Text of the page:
I didn’t intend on having to remove the pistons, connecting rods, mains, and crankshaft, but then again, I didn’t think it through, either. In order to get the engine in the bed of my truck, it couldn’t sit in there crank side down. I also couldn’t lift it up (from the stand) in the bed of the truck either. It had to go back on the hoist, and I had to remove the short block to get it to the machine shop as safely as possible.
I totally did the connecting rods incorrectly. If anyone actually reads this, don’t do what I did in the video. Remove one connecting rod at a time and re-bolt it to its cap. I later learned that the factory breaks these two parts, so each rod is an exact match to its cap. The way I numbered mine, I was able to reverse engineer which one was which, but I lost about 20 minutes in the process.
The mains were mostly not a big deal. Except #3 – it had a death grip and would not come out. I ended up giving up on it (I was not sure how hard you could whack it with a rubber mallet), and returning to it the next day. My hands, wrists, and arms were ready for battle again and with enough pushing, pulling, and tugging, it finally came out. The crankshaft came right out and I immediately wrapped it in bubble wrap.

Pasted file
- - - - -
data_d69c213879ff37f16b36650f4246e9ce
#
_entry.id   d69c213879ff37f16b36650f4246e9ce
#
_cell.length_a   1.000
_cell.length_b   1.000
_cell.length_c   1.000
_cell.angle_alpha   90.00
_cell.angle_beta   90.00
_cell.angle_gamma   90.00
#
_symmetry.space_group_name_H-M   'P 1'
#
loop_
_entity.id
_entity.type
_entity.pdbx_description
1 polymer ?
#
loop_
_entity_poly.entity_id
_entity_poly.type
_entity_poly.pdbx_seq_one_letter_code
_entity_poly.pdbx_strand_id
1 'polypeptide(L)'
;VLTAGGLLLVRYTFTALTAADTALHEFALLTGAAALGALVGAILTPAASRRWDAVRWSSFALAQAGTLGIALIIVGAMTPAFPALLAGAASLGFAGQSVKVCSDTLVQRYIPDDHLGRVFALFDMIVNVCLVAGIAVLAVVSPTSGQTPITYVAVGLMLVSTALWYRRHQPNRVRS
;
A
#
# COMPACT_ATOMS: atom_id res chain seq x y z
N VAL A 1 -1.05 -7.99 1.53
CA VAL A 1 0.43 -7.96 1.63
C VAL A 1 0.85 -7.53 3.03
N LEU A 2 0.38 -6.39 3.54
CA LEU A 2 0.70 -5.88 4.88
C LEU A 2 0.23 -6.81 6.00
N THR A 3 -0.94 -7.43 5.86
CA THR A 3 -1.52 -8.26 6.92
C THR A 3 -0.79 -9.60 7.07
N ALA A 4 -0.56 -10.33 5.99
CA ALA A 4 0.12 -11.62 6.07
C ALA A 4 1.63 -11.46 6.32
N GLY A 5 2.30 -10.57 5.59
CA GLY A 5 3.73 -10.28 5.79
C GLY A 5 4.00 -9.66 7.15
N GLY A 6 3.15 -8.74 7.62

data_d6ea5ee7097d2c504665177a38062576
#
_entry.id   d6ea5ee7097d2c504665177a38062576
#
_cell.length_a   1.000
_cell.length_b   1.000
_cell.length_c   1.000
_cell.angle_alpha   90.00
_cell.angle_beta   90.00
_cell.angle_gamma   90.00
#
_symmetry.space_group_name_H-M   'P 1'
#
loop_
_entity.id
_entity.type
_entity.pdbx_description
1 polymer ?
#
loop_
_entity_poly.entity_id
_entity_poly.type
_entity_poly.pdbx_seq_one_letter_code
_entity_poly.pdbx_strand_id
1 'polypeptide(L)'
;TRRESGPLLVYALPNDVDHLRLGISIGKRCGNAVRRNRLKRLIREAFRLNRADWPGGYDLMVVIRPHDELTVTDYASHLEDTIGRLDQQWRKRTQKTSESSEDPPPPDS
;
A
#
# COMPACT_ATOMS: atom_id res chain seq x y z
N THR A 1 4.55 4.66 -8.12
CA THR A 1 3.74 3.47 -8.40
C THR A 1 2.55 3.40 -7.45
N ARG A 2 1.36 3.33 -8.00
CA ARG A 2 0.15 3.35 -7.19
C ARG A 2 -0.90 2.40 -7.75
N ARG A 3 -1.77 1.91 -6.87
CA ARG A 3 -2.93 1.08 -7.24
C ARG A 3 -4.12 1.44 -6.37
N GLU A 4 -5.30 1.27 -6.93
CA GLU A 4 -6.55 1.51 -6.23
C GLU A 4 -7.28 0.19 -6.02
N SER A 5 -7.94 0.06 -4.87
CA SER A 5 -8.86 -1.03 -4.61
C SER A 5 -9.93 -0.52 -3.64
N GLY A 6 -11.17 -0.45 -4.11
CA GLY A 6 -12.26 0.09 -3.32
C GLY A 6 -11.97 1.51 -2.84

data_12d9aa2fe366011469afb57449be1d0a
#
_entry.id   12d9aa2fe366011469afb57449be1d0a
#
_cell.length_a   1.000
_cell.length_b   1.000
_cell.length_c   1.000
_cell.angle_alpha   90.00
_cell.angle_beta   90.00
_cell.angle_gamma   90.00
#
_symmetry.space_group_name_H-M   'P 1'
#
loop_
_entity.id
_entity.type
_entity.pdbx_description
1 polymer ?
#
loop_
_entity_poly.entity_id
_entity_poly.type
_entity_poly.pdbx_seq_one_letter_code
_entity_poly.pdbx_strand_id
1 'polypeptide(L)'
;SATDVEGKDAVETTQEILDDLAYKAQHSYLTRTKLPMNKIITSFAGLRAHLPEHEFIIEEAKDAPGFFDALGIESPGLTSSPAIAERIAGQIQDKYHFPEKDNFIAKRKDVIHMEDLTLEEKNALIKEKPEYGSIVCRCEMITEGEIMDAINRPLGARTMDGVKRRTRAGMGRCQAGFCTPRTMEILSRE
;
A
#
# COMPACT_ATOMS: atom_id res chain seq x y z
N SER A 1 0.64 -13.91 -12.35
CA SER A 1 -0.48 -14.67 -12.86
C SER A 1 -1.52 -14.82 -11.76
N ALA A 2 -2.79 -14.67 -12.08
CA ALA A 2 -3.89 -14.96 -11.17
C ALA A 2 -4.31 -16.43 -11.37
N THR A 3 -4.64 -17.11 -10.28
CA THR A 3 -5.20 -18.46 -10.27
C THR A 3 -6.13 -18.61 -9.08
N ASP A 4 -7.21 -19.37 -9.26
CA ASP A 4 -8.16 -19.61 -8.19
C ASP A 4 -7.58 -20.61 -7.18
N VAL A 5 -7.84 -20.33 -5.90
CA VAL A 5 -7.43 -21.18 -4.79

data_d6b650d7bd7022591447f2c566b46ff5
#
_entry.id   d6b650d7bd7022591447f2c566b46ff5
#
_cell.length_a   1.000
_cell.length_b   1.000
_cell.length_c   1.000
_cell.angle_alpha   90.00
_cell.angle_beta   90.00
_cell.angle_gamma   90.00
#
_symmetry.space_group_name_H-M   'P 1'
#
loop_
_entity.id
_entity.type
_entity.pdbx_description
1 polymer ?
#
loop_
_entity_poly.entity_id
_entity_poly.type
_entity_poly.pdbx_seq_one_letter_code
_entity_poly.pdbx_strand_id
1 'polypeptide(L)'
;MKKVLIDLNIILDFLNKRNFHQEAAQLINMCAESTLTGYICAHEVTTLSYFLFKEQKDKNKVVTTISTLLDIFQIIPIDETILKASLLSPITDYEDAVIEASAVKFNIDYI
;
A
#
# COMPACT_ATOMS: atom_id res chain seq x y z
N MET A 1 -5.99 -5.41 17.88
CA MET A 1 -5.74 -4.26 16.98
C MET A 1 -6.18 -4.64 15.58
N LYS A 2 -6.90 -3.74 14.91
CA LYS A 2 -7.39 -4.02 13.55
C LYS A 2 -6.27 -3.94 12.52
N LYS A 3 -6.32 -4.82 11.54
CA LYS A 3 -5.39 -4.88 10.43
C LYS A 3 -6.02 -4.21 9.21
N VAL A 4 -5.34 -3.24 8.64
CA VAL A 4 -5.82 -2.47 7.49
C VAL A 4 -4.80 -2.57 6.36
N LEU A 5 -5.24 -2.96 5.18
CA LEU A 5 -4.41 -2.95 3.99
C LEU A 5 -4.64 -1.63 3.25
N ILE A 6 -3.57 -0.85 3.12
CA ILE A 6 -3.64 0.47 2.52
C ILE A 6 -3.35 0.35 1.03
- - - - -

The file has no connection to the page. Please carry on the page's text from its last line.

I had done it! I was down to a bare block. My biggest automotive achievement prior to this was some oil changes, a couple of tune-ups (on old school distributer engines – not this coil by cylinder stuff), and slapping on a few bolt on mods. This was a real achievement for me. However, not even close to how I hope I will feel when I get it back together and [hoping and praying] that when I turn the key, all will be well. That day has yet to come. As I write this, the engine is still at the machine shop.
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